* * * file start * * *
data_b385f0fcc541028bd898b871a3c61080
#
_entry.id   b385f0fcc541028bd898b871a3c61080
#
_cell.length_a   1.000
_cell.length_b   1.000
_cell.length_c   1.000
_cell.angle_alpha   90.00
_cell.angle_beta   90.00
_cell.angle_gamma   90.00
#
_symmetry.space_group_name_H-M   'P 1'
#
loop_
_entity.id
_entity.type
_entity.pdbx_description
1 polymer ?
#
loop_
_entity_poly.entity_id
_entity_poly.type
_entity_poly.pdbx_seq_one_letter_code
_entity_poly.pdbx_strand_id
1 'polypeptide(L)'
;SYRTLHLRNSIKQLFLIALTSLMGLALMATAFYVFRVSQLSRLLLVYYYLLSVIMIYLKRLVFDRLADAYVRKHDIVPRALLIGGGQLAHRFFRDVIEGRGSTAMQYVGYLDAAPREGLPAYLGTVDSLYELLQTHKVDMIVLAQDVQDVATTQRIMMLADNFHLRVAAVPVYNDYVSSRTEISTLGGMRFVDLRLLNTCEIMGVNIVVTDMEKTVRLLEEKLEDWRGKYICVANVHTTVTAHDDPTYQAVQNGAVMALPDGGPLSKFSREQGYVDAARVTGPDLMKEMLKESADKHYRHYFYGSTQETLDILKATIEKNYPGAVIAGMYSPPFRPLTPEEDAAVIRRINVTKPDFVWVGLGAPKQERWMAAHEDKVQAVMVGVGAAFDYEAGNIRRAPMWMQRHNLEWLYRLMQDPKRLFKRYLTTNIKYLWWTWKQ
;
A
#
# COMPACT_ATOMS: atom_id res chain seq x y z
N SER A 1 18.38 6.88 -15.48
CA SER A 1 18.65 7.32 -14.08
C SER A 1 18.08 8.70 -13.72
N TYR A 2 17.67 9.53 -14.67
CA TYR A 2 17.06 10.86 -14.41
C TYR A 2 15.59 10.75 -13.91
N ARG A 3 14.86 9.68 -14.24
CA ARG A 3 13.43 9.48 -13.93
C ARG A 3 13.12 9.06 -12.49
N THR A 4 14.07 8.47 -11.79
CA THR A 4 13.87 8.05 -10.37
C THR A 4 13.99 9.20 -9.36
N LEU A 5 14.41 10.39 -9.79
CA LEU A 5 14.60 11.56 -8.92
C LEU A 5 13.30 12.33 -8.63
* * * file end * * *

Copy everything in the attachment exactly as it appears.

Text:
data_b385f0fcc541028bd898b871a3c61080
#
_entry.id   b385f0fcc541028bd898b871a3c61080
#
_cell.length_a   1.000
_cell.length_b   1.000
_cell.length_c   1.000
_cell.angle_alpha   90.00
_cell.angle_beta   90.00
_cell.angle_gamma   90.00
#
_symmetry.space_group_name_H-M   'P 1'
#
loop_
_entity.id
_entity.type
_entity.pdbx_description
1 polymer ?
#
loop_
_entity_poly.entity_id
_entity_poly.type
_entity_poly.pdbx_seq_one_letter_code
_entity_poly.pdbx_strand_id
1 'polypeptide(L)'
;SYRTLHLRNSIKQLFLIALTSLMGLALMATAFYVFRVSQLSRLLLVYYYLLSVIMIYLKRLVFDRLADAYVRKHDIVPRALLIGGGQLAHRFFRDVIEGRGSTAMQYVGYLDAAPREGLPAYLGTVDSLYELLQTHKVDMIVLAQDVQDVATTQRIMMLADNFHLRVAAVPVYNDYVSSRTEISTLGGMRFVDLRLLNTCEIMGVNIVVTDMEKTVRLLEEKLEDWRGKYICVANVHTTVTAHDDPTYQAVQNGAVMALPDGGPLSKFSREQGYVDAARVTGPDLMKEMLKESADKHYRHYFYGSTQETLDILKATIEKNYPGAVIAGMYSPPFRPLTPEEDAAVIRRINVTKPDFVWVGLGAPKQERWMAAHEDKVQAVMVGVGAAFDYEAGNIRRAPMWMQRHNLEWLYRLMQDPKRLFKRYLTTNIKYLWWTWKQ
;
A
#
# COMPACT_ATOMS: atom_id res chain seq x y z
N SER A 1 18.38 6.88 -15.48
CA SER A 1 18.65 7.32 -14.08
C SER A 1 18.08 8.70 -13.72
N TYR A 2 17.67 9.53 -14.67
CA TYR A 2 17.06 10.86 -14.41
C TYR A 2 15.59 10.75 -13.91
N ARG A 3 14.86 9.68 -14.24
CA ARG A 3 13.43 9.48 -13.93
C ARG A 3 13.12 9.06 -12.49
N THR A 4 14.07 8.47 -11.79
CA THR A 4 13.87 8.05 -10.37
C THR A 4 13.99 9.20 -9.36
N LEU A 5 14.41 10.39 -9.79
CA LEU A 5 14.60 11.56 -8.92
C LEU A 5 13.30 12.33 -8.63